Research published in JAMA Ophthalmology has found that donor corneal tissue can be safely stored for 11 days before surgery.
The study involved examining the results of Descemet stripping automated endothelial keratoplasty operations on 1090 patients.
Researchers found that there was no statistically significant difference in the three-year corneal graft success rates of patients who received corneal tissue preserved for up to seven days, when compared to those with tissue stored for eight to 14 days before transplant.
Both groups had graft success rates of more than 90%.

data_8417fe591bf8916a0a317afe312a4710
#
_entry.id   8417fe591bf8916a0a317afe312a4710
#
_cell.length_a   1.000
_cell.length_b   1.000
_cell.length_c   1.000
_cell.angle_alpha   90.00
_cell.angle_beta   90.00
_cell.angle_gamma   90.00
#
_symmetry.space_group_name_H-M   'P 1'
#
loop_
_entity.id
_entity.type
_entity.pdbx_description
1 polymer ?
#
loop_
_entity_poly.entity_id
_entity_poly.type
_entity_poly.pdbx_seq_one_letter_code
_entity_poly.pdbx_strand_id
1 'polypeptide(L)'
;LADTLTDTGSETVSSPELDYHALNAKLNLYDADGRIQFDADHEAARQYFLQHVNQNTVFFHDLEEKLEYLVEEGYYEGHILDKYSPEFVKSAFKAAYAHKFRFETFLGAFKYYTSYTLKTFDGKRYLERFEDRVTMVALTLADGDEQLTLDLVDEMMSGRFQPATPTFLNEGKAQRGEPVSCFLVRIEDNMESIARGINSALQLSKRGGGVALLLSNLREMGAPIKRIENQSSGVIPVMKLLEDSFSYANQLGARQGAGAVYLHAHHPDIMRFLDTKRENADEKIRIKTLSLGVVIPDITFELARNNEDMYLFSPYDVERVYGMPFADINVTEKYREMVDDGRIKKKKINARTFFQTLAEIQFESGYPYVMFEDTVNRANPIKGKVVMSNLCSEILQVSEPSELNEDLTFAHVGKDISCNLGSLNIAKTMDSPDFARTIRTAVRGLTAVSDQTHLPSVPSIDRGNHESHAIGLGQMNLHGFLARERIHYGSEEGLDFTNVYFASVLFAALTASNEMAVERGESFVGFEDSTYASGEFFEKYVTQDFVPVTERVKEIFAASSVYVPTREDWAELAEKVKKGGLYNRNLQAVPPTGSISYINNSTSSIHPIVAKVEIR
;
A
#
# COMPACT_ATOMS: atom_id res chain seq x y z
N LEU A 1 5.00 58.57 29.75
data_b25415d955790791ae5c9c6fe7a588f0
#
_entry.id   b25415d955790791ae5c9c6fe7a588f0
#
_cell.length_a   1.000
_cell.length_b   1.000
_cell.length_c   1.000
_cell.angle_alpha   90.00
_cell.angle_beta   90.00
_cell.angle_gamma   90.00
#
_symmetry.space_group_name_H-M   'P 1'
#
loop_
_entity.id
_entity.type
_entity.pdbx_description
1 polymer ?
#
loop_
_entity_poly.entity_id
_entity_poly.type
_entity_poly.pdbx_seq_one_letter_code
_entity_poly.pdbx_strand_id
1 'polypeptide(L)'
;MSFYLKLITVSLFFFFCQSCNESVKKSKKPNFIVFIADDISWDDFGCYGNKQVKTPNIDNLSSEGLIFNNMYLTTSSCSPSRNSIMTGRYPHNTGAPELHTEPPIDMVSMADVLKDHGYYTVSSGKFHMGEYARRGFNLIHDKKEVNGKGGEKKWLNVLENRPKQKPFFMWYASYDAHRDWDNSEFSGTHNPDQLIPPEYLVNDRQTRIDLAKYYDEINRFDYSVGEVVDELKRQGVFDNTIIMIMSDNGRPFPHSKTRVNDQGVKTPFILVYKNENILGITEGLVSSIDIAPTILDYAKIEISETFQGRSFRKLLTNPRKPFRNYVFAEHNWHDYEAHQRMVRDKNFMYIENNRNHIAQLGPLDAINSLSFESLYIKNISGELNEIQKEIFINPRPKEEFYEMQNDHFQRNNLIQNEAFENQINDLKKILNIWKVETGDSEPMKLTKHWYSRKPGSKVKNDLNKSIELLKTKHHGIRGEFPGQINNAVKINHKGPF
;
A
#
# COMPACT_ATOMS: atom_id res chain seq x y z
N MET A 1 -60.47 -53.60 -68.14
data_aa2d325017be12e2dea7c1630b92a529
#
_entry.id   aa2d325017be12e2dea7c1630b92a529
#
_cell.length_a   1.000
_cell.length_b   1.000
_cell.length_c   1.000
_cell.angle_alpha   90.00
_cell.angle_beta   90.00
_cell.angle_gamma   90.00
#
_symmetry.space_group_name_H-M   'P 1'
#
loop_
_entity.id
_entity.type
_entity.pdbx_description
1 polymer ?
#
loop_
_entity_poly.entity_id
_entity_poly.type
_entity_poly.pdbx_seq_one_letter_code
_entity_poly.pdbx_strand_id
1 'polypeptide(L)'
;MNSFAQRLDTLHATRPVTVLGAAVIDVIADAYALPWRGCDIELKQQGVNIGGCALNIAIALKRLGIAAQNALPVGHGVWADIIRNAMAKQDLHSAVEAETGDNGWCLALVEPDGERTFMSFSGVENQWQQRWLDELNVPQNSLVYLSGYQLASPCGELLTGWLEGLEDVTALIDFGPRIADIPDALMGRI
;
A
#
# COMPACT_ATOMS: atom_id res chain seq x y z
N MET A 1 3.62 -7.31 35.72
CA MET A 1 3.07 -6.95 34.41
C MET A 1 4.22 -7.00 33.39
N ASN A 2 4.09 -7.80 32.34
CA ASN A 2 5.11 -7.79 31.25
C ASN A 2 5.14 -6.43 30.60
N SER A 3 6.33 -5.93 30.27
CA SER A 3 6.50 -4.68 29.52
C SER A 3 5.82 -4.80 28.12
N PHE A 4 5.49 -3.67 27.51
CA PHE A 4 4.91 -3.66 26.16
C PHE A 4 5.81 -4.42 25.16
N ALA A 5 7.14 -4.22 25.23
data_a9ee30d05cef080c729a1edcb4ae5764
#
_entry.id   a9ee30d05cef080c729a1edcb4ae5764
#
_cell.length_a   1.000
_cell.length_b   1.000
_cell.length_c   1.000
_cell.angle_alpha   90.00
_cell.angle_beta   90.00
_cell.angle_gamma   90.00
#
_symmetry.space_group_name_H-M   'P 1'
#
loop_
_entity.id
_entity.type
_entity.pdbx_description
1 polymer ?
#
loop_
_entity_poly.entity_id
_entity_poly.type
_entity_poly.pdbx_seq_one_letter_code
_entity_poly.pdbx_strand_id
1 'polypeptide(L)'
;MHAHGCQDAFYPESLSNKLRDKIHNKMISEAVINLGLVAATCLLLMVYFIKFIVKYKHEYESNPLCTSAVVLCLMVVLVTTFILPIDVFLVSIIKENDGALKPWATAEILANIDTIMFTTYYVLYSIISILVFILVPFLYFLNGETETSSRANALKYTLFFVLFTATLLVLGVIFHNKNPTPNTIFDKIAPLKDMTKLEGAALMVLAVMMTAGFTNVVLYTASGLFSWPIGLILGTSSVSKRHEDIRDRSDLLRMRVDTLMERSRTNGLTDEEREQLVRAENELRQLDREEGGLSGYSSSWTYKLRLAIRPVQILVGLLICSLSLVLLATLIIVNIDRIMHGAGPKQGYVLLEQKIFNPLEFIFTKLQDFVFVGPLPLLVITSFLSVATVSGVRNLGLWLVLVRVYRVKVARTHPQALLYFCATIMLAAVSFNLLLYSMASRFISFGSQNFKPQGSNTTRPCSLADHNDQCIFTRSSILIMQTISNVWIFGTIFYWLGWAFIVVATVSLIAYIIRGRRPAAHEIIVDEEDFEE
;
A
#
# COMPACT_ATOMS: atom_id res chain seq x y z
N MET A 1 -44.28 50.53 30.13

Study author, Dr Jonathan Lass, highlighted that in the US currently corneal transplant specialists only use donor tissues stored for a week before transplant.
“Our findings show they can safely use them for up to 11 days after first being stored,” Dr Lass emphasised.
“This will help to meet the expected future demand for corneas in this country as well as in patients overseas,” he added.
Up to 30% of corneas donated by US citizens are received by patients living in other countries.
A spokesperson for NHS Blood and Transplant said corneas donated to the service’s eye banks are stored for up to 28 days.
However, the spokesperson highlighted that in the UK corneas are stored at a different temperature to donor tissue in the US so the expiry time was not comparable.